Several ‘legitimate excuses’ for not providing care have been recognised in existing research, including competing familial obligations, employment, and geographical distance (Finch & Mason, 1990). Older age has also been cited as a ‘legitimate excuse’ to abstain from providing care, with prior studies showing that non-kin carers are generally younger than their care recipients (Barker, 2002). This age discrepancy tends to widen with increased levels of care intensity. Barker and Mitteness (1990) interview 29 non-kin carers and reveal that 95% of them are at least a decade younger than the person they are caring for. The profile of non-kin carers predominantly comprises women and individuals who do not face competing obligations from marriage or employment (Pleschberger & Wosko, 2017; Barker, 2002). Furthermore, most of these carers reside in close proximity to the person for whom they are caring (Barker & Mitteness, 1990; Barker, 2002). Some studies have indicated that non-kin carers often possess fewer economic resources and lower educational levels compared to family carers (Himes & Reidy, 2000; Barker, 2002). This disparity could be linked to social class differences in friendship patterns and support exchange norms. Specifically, the exchange of support tends to be more prevalent among working-class communities as compared to their middle-class counterparts (Walker, 1995), which may consequently heighten the sense of obligation to provide care to non-kin within these groups.

The body of research examining the types of tasks performed by non-kin carers is noticeably limited. Studies on the role of non-kin carers have observed a variety of instrumental support tasks they undertake. These tasks encompass aiding with transportation, conducting shopping, preparing meals, performing sewing and mending chores, carrying out household repairs, and managing yard work (Boyce, 2006; Wenger, 1990). Non-kin carers are also found to help with more personal care tasks, such as managing personal hygiene and overseeing financial matters (Barker, 2002). Some literature asserts that personal care is so intimate and intensive that it cannot be easily substituted by non-family carers (Fihel et al., 2022). But non-kin carers do fulfil a multifaceted role by complementing familial or professional care (Pleschberger & Wosko, 2017). There exists a knowledge gap in understanding how the support extended by non-kin carers is compared to the care given by family members or professional carers. This comparative perspective is crucial to comprehensively understanding the dynamics of care provision (Conkova et al., 2018).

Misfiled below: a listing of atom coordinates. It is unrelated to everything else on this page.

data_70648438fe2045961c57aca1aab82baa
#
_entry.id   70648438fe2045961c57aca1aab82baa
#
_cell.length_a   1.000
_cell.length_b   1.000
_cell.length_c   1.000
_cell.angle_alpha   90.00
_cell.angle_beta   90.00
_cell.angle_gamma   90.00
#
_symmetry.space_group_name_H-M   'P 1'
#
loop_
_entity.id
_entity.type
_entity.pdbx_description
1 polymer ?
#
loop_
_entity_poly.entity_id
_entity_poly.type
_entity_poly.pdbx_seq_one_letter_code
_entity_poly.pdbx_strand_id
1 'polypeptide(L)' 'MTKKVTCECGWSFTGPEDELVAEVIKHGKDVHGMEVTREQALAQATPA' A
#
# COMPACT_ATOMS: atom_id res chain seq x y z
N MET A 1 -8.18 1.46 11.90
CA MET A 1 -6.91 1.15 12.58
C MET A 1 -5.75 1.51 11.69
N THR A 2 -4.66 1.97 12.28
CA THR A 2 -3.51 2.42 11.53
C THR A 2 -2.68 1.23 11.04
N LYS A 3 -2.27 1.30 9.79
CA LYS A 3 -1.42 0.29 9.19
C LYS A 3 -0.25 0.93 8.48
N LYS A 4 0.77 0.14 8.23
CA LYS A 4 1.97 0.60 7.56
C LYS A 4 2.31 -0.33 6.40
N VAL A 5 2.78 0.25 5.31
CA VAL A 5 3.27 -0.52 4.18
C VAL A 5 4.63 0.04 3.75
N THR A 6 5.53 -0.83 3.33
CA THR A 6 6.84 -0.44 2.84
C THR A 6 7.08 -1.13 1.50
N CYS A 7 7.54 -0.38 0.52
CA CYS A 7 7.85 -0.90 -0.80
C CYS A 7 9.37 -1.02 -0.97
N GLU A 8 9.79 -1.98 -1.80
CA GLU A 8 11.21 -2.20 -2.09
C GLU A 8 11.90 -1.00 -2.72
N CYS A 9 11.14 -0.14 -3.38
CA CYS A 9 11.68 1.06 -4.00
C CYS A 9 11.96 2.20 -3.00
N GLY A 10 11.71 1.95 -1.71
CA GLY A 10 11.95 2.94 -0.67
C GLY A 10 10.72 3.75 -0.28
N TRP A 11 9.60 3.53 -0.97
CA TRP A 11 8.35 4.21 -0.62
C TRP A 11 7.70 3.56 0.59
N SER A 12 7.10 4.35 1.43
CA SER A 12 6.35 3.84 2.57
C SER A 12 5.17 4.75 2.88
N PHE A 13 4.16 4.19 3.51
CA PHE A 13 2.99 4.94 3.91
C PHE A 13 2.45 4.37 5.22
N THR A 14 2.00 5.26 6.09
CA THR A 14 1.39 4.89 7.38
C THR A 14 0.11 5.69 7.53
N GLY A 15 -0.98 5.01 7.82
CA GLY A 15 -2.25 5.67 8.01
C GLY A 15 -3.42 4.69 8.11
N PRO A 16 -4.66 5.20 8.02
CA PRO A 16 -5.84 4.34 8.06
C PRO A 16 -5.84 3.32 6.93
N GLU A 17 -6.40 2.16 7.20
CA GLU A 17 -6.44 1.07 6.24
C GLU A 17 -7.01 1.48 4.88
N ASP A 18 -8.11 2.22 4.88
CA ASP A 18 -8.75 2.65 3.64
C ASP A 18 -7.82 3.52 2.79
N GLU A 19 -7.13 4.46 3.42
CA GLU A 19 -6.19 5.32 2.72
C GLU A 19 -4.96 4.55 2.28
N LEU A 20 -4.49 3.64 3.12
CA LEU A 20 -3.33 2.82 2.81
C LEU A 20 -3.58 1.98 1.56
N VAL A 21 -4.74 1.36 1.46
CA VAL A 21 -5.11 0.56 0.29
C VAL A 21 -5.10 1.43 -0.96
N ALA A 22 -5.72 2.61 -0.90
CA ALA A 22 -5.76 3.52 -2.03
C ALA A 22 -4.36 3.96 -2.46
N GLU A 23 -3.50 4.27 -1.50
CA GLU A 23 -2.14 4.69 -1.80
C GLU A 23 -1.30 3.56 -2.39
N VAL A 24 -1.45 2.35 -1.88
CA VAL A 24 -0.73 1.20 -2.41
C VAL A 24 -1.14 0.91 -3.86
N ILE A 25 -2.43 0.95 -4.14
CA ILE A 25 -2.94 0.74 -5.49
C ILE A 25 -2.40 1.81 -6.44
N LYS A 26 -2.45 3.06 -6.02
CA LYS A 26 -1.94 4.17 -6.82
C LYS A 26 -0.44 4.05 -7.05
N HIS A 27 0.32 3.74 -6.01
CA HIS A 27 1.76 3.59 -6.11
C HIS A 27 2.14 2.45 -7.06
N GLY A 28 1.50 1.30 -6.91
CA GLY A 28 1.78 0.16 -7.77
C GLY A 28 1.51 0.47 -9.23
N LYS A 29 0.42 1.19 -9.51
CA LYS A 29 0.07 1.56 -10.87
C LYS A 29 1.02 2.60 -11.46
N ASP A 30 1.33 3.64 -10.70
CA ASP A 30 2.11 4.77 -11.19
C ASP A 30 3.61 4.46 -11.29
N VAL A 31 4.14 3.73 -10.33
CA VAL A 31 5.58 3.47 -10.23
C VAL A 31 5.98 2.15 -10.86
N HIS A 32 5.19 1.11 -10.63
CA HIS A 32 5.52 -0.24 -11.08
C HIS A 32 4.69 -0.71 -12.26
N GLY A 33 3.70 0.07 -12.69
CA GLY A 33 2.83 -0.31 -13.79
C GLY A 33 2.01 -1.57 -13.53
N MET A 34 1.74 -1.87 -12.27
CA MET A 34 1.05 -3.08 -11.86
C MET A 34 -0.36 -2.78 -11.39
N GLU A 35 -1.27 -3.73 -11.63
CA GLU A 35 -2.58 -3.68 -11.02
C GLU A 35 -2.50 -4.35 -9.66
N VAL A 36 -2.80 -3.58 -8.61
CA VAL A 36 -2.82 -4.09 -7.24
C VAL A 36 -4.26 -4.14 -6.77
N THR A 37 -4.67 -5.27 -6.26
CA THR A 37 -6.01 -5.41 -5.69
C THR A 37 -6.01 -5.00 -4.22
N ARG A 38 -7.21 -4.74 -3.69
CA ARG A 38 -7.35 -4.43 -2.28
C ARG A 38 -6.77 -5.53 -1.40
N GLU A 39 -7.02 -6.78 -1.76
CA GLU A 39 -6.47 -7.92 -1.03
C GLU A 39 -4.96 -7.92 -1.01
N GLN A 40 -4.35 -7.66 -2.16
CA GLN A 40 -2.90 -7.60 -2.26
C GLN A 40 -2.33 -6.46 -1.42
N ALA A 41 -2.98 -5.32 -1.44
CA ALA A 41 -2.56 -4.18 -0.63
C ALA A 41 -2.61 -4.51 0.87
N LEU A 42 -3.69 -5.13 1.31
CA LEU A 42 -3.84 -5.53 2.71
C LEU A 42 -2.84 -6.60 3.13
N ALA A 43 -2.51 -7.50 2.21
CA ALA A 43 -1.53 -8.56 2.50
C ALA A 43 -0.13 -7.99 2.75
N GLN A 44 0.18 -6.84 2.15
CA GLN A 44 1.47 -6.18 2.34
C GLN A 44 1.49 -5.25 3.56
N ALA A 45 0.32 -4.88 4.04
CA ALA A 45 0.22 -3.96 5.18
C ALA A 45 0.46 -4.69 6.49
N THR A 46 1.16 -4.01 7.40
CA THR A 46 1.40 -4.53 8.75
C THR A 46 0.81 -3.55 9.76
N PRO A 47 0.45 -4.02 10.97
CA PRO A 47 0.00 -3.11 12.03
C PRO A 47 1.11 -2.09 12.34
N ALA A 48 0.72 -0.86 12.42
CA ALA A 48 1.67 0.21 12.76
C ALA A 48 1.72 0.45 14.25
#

The United Kingdom has been taking steps to recognise and support non-kin carers over recent years, along with kin carers. The Care Act 2014, for instance, has widened the definition of a carer to include anyone who provides unpaid care to a person who is with an illness, disability, or mental health problem or an older adult. The care recipient can be a friend, a neighbour, a colleague, or a family member. This was a pivotal step towards acknowledging the role of non-kin carers in the care system. The Care Act 2014 also outlined the responsibilities of local authorities to assess the needs of carers, including non-kin carers, to determine if they are eligible for support. This includes taking into account the carer’s health and wellbeing, family relationships and their need to balance their care role with work or education. This shift in policy has been instrumental in broadening the scope of carer support, highlighting the importance of non-kin carers in the UK care system. However, the implementation and effectiveness of these policies may vary, and there is an ongoing debate around the sufficiency of support for all carers, both kin and non-kin, particularly in light of increasing demand due to an ageing population and resource constraints within the social care sector.

Non-kin carers play a vital role in contemporary care systems, providing essential care and support to individuals across various contexts. Recognising their contributions and addressing their needs is a crucial step in ensuring the wellbeing of both those receiving care and those providing it. As societal structures and norms continue to evolve, the role of non-kin carers is likely to become increasingly important, requiring ongoing attention from researchers, policymakers, and practitioners alike.